Before PRISM, A Safe Ignorance

Before PRISM, representatives of legal entities could legitimately use Microsoft, Yahoo, Google, Facebook, Paltalk, YouTube, AOL, Skype and Apple services without knowing that these companies were delivering information, some of it confidential business, about their entities to third parties, including competitors.

Indeed, through the PRISM program, the NSA has been eying trade secrets and sensitive information, that is to say, the added value of companies. However, since the revelations about PRISM, it is no longer possible to ignore that these nine services companies could interfere in the private lives of citizens and businesses.

Indeed, the PRISM scandal has been exhibited in many mass media, especially throughout the Internet. It is now common knowledge that the U.S. government has established a system requiring these nine companies to provide exposed, means to jeopardize private data of their company.

In fact, there now is raised the question if customers may be able to sue the representatives of the company because of their use of services and products that are well-known to have a breach of security for their professional data.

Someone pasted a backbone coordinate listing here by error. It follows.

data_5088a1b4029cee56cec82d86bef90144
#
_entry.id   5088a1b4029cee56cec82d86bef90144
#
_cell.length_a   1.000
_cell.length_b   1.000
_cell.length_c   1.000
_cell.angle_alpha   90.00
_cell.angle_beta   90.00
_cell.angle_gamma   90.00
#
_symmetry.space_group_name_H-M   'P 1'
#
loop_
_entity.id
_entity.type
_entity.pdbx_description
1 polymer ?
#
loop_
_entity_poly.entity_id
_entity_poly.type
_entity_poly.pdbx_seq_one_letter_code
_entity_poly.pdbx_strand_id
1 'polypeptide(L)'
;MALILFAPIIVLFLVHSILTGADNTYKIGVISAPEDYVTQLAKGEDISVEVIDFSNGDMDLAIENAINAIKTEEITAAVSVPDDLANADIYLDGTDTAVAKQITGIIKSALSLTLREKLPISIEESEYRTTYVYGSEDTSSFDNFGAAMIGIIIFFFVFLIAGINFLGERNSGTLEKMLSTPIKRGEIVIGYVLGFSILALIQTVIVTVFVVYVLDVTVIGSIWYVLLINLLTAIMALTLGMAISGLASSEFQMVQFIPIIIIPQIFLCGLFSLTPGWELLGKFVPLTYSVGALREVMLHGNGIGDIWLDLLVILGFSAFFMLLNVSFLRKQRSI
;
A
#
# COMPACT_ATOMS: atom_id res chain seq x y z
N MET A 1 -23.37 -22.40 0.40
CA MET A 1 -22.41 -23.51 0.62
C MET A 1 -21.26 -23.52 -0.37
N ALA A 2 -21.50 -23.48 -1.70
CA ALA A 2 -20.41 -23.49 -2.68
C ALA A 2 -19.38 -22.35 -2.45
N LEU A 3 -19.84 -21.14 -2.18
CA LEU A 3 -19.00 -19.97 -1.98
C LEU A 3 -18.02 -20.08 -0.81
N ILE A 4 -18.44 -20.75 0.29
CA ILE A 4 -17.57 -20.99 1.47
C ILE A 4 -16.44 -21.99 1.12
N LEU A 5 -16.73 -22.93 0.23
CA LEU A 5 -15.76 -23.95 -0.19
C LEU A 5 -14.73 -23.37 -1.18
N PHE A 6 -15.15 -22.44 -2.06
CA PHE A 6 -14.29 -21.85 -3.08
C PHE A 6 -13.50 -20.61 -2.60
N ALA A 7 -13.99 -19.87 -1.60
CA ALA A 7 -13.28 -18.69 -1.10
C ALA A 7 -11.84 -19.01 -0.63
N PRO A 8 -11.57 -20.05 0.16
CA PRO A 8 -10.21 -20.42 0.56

Could shareholders also file lawsuits against executives for having selected services and products from one of these nine companies?

Potential customers also could face fallout and could decide to not enter into contracts with companies using the services and equipments of these nine companies because they jeopardize their business data.

Or they may even explicitly terminate their contracts.

The exclusion of public procurement

Since the PRISM scandal, the nine U.S. companies and those that outsource their services to them or buy their equipment from them may be excluded from global public procurement.

These companies and their subcontractors do not have safety procedures that prevent third parties to intercept their employees’ personal data and sensitive information. Outsourcing to them the supply of materials or services jeopardizes the information relating to the safety and security of the State and those relating to industry hosted by the State.

This is the case in Brazil. Documents released by Snowden indicate that President Dilma Rousseff’s phone calls, embassies and the Brazilian oil company (the equivalent of ExxonMobil) were tapped via the NSA system.